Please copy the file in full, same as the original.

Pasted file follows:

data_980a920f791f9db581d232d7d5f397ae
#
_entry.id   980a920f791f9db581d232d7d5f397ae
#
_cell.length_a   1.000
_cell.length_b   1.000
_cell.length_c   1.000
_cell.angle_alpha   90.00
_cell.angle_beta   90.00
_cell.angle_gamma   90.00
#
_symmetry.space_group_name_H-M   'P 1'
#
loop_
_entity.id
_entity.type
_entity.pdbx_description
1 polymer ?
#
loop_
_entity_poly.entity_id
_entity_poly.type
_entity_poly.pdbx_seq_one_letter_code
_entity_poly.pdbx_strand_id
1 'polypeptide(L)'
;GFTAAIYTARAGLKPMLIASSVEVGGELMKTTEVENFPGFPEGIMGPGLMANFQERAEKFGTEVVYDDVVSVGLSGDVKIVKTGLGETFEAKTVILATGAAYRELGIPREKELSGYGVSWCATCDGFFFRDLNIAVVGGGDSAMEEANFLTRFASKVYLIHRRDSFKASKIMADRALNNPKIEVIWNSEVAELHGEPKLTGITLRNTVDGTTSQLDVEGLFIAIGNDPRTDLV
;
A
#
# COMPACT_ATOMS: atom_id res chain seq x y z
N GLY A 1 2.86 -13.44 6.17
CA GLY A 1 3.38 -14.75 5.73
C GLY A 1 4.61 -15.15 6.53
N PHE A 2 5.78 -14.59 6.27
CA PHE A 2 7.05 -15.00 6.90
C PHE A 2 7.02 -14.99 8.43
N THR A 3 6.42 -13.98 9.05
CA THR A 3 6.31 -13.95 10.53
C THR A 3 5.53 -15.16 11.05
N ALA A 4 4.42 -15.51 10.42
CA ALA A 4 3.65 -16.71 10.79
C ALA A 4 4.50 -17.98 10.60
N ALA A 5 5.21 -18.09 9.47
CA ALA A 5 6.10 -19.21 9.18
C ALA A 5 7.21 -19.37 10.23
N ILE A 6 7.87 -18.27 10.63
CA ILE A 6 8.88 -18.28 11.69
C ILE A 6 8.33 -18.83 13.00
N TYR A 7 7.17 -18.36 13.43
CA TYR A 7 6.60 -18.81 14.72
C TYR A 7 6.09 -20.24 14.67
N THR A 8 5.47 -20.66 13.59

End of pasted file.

data_980a920f791f9db581d232d7d5f397ae
#
_entry.id   980a920f791f9db581d232d7d5f397ae
#
_cell.length_a   1.000
_cell.length_b   1.000
_cell.length_c   1.000
_cell.angle_alpha   90.00
_cell.angle_beta   90.00
_cell.angle_gamma   90.00
#
_symmetry.space_group_name_H-M   'P 1'
#
loop_
_entity.id
_entity.type
_entity.pdbx_description
1 polymer ?
#
loop_
_entity_poly.entity_id
_entity_poly.type
_entity_poly.pdbx_seq_one_letter_code
_entity_poly.pdbx_strand_id
1 'polypeptide(L)'
;GFTAAIYTARAGLKPMLIASSVEVGGELMKTTEVENFPGFPEGIMGPGLMANFQERAEKFGTEVVYDDVVSVGLSGDVKIVKTGLGETFEAKTVILATGAAYRELGIPREKELSGYGVSWCATCDGFFFRDLNIAVVGGGDSAMEEANFLTRFASKVYLIHRRDSFKASKIMADRALNNPKIEVIWNSEVAELHGEPKLTGITLRNTVDGTTSQLDVEGLFIAIGNDPRTDLV
;
A
#
# COMPACT_ATOMS: atom_id res chain seq x y z
N GLY A 1 2.86 -13.44 6.17
CA GLY A 1 3.38 -14.75 5.73
C GLY A 1 4.61 -15.15 6.53
N PHE A 2 5.78 -14.59 6.27
CA PHE A 2 7.05 -15.00 6.90
C PHE A 2 7.02 -14.99 8.43
N THR A 3 6.42 -13.98 9.05
CA THR A 3 6.31 -13.95 10.53
C THR A 3 5.53 -15.16 11.05
N ALA A 4 4.42 -15.51 10.42
CA ALA A 4 3.65 -16.71 10.79
C ALA A 4 4.50 -17.98 10.60
N ALA A 5 5.21 -18.09 9.47
CA ALA A 5 6.10 -19.21 9.18
C ALA A 5 7.21 -19.37 10.23
N ILE A 6 7.87 -18.27 10.63
CA ILE A 6 8.88 -18.28 11.69
C ILE A 6 8.33 -18.83 13.00
N TYR A 7 7.17 -18.36 13.43
CA TYR A 7 6.60 -18.81 14.72
C TYR A 7 6.09 -20.24 14.67
N THR A 8 5.47 -20.66 13.59